This is a complete guide to testing outstanding checks.
The testing of outstanding checks ensures a bank reconciliation statement is accurate. For instance, an auditor usually performs tests on a bank reconciliation report to verify the figures. They will choose a sample and verify the truthfulness of each item from the sample. Also, the bookkeeper/accountant is bound to review the reconciling items in the report before submission to the internal and external auditors. Furthermore, the test enables the submission of high-quality reports to end-users. Thus, using the steps below could increase the reliability of a bank reconciliation statement through detailed testing.
1. Secure a copy of an electronic bank statement together with the accounting subsidiary ledger
One of the fastest ways to test outstanding checks is to secure an electronic copy of a bank statement. First of all, comparing the outstanding checks with the bank statement means it can be done through Excel or some kind of computer application. Microsoft Excel is a computer program in which verifying outstanding checks is simple and fast. However, if it is not possible to get the E-copy, just encode the bank statement in excel. Also, using Excel could increase the speed of the tests through Excel’s advanced functions. The VLOOKUP function is usually popular in this case. It is done by comparing the check numbers between the cash book and the bank statement. So, using an electronic bank statement increases the efficiency of the review of outstanding checks.
2.Count the number of outstanding checks
Reviewing outstanding checks does not mean that all outstanding checks are checked. For instance, the total number of items is determined for the decision of the number of items to include in the sample (see no. 3 below). It can be done by highlighting the outstanding checks in Excel, and they will be counted automatically. Also, the test is usually done to evaluate the accuracy of the outstanding checks. More details in no. 8 below. However, all or almost all outstanding checks could be verified when there are only a few of them. It is important because not detecting errors with only a few items is considered lackluster. Generally, all checks that are still in transit are not usually all tested.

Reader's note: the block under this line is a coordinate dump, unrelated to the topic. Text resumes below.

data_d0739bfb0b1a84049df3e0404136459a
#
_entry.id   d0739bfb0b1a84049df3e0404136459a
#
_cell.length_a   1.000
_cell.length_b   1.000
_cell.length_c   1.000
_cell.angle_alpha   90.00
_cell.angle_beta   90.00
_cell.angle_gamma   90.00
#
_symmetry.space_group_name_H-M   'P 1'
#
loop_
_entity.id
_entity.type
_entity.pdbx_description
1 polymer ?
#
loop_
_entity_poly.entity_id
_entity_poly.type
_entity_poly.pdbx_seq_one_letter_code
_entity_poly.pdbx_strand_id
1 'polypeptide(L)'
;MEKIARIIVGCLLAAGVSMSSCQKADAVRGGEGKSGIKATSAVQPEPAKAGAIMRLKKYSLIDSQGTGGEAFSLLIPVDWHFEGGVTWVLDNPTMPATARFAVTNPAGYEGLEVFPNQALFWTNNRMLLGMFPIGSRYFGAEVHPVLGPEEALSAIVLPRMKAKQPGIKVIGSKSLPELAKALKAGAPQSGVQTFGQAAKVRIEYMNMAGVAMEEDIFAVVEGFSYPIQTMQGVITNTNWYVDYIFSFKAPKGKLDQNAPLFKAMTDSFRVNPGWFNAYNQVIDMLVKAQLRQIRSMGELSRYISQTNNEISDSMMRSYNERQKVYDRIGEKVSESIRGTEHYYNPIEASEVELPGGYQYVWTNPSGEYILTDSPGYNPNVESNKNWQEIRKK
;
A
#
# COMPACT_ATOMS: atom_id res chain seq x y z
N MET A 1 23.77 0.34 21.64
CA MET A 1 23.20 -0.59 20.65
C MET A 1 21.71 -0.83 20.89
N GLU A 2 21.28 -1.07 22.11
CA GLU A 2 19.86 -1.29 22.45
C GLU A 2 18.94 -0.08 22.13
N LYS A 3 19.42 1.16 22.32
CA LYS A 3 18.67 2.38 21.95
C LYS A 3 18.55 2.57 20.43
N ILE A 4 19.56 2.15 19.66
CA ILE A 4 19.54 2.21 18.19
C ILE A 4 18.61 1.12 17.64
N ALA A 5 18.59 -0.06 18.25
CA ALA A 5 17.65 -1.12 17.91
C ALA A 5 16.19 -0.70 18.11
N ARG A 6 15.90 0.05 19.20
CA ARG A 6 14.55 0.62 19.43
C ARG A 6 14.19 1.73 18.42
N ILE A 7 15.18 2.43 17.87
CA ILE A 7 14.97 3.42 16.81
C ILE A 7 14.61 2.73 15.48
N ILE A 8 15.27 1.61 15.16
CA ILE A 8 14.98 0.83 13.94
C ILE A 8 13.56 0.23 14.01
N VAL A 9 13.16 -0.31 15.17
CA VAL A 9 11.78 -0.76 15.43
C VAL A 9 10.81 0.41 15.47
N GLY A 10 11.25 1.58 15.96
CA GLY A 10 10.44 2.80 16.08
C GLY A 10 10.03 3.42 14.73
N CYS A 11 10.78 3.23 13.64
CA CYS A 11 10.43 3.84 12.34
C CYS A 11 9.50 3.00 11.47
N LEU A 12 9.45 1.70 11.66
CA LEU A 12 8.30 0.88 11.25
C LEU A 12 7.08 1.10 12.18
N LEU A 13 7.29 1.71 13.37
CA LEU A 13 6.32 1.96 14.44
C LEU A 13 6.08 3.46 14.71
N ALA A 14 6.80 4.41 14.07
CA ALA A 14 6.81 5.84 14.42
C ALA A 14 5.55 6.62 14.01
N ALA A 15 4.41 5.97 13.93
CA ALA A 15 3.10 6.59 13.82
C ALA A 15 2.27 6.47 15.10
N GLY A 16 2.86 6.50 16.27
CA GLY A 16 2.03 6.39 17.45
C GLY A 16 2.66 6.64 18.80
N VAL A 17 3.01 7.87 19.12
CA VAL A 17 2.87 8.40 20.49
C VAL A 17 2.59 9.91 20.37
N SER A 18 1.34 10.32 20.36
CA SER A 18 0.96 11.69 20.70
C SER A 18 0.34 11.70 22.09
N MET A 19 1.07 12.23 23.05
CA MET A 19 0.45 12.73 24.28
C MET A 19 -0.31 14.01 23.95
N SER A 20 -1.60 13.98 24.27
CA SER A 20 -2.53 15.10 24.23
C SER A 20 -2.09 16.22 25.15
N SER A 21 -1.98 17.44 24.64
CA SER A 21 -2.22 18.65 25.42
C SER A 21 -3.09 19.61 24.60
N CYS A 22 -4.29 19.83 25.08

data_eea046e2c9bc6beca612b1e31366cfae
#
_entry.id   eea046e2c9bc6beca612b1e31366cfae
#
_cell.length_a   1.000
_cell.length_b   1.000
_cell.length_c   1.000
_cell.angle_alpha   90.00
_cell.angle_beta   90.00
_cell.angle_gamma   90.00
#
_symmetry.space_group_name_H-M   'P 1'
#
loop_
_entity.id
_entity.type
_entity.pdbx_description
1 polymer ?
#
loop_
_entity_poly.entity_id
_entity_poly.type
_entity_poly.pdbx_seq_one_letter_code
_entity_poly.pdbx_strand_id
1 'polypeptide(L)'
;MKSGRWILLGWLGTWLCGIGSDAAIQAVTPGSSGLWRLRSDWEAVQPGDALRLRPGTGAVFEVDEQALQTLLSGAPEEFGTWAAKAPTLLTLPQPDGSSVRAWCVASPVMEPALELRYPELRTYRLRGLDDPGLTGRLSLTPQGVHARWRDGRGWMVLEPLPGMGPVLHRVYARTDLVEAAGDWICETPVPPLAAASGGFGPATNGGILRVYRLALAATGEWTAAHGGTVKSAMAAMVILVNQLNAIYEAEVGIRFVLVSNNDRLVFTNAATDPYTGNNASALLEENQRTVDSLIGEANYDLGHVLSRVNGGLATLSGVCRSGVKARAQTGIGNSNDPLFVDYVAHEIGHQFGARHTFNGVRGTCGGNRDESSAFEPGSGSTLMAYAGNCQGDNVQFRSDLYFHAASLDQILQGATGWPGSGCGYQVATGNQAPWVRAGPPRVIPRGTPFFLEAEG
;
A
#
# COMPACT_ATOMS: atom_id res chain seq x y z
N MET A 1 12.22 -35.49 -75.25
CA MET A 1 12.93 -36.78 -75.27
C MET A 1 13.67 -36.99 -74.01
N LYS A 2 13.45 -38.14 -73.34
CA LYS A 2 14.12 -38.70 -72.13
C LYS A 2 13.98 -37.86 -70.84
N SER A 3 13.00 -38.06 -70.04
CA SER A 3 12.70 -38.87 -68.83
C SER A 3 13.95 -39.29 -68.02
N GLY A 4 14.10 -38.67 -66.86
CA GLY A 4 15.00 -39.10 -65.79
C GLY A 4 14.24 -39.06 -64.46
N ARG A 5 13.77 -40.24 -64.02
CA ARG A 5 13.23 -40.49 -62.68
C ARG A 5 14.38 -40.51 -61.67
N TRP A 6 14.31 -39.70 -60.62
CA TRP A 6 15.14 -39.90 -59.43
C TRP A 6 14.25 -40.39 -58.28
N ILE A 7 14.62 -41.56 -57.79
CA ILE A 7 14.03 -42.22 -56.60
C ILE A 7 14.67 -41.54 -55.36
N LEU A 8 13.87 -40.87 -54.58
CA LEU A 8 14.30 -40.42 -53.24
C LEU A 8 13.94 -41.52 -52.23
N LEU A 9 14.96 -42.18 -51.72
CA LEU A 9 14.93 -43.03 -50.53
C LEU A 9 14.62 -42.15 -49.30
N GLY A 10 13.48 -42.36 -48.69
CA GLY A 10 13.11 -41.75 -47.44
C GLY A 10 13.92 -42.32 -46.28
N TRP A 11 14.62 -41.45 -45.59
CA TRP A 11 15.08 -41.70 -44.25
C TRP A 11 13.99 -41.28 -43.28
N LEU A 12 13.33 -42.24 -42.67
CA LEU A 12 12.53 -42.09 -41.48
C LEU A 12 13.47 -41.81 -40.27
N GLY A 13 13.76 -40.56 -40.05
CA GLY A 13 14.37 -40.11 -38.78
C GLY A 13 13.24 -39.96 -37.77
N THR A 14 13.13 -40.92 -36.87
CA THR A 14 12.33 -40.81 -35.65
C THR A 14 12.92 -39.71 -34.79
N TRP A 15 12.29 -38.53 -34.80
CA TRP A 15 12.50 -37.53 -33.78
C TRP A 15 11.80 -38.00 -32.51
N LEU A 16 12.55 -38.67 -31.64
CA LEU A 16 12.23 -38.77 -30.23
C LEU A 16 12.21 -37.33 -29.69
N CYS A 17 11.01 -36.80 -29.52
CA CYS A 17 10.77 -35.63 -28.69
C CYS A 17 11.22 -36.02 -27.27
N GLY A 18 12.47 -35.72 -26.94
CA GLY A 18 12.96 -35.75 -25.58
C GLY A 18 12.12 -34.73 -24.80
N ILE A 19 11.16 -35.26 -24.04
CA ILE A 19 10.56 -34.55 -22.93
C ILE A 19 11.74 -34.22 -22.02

3.Randomly select at least five (5%) of the total number of outstanding checks for sampling
At least five percent of the total number of outstanding checks is tested to evaluate the overall accuracy. Indeed, the review does not need to cover everything. It is not meant to redo the list of outstanding checks. Also, the reviewer only selects the samples to provide an objective opinion on the preciseness of the outstanding checks. In addition, a five (5) percent requirement is usually recommended. Most evaluators and auditors have written policies and procedures though. Hence, the test will focus only on the samples selected.
The samples should include all types of outstanding checks. For instance, it should include prior months’ and current month’s outstanding checks. Doing so would include more than one classification of the outstanding check. Also, the number of days outstanding is usually considered in the selection of the samples. Indeed, the items chosen should be random. The selection would consist of different checks in transit. Thus, the result of the test would be objective and reliable.
4.From the sample, segregate prior months’ outstanding checks from the current month’s outstanding checks